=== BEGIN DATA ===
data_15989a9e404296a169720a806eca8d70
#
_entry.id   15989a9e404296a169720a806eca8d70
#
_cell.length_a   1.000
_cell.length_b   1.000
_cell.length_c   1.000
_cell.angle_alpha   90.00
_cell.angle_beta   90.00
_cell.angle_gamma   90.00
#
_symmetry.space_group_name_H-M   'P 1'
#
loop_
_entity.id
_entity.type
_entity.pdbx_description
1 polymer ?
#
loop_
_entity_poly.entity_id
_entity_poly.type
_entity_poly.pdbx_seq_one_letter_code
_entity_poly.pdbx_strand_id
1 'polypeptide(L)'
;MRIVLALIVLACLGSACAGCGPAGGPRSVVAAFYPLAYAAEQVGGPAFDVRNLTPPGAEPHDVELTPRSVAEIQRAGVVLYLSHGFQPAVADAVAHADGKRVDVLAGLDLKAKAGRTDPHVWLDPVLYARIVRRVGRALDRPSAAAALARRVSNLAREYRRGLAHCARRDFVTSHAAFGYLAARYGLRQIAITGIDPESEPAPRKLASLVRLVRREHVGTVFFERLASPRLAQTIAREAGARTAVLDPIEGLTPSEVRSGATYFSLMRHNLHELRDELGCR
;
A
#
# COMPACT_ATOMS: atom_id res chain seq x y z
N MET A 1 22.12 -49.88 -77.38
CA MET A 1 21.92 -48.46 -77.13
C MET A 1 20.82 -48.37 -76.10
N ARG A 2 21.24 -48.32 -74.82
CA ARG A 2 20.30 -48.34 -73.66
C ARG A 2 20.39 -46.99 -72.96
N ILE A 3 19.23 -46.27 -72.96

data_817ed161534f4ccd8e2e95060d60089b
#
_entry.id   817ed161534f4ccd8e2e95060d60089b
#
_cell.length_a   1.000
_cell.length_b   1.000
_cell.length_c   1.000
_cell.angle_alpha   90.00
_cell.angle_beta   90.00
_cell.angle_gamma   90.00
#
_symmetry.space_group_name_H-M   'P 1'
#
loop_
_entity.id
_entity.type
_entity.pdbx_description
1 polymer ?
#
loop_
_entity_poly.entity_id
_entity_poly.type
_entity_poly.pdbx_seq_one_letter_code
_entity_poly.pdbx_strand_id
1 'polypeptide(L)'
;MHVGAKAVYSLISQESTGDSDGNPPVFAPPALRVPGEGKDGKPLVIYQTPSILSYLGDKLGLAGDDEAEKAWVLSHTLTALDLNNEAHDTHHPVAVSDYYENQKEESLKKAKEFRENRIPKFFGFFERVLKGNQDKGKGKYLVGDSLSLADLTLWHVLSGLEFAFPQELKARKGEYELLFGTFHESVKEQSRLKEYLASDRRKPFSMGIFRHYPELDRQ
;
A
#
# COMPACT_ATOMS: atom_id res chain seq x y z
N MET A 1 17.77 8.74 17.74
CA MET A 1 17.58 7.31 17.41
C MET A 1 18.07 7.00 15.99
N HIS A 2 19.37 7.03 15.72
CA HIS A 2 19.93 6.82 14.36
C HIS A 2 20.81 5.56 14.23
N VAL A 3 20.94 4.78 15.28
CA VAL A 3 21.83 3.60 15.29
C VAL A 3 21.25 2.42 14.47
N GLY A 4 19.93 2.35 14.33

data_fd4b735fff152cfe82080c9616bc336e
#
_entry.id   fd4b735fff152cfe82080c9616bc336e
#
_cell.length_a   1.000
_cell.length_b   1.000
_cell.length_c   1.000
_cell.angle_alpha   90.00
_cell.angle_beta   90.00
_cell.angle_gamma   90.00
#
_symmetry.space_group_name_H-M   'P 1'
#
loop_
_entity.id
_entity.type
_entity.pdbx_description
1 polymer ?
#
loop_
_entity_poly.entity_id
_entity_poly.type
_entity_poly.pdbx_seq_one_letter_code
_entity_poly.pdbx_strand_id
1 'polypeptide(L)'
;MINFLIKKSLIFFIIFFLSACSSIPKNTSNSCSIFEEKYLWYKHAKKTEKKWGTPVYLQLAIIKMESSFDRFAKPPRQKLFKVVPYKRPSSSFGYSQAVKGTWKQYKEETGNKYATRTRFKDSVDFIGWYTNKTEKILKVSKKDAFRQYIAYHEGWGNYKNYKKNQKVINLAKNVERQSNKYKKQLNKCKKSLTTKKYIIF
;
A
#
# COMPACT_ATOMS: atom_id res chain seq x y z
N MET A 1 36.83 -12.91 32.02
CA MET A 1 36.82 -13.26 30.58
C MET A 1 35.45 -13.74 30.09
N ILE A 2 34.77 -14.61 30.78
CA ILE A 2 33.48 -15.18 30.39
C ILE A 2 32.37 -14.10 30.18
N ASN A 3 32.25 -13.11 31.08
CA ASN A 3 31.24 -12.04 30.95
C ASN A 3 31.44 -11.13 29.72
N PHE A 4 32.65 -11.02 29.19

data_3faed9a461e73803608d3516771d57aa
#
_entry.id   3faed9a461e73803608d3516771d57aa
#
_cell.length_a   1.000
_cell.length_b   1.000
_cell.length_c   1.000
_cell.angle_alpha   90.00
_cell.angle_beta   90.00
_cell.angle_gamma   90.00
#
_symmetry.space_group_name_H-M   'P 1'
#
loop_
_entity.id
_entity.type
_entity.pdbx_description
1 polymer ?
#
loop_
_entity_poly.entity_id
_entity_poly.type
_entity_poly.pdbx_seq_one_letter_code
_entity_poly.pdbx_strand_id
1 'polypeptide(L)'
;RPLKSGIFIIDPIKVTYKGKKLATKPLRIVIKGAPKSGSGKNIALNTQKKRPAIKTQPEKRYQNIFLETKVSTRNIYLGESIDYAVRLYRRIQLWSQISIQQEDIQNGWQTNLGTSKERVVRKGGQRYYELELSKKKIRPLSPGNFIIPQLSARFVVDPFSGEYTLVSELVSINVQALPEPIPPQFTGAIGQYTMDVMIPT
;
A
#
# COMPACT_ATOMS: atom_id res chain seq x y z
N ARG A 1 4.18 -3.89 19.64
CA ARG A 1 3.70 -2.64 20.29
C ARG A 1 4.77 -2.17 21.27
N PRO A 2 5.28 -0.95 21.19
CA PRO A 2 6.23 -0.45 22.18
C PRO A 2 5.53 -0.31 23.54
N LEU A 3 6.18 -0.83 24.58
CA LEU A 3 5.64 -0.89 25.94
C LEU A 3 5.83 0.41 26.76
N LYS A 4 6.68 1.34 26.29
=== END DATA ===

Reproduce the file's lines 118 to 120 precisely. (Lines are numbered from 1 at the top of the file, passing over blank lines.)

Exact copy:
data_3faed9a461e73803608d3516771d57aa
#
_entry.id   3faed9a461e73803608d3516771d57aa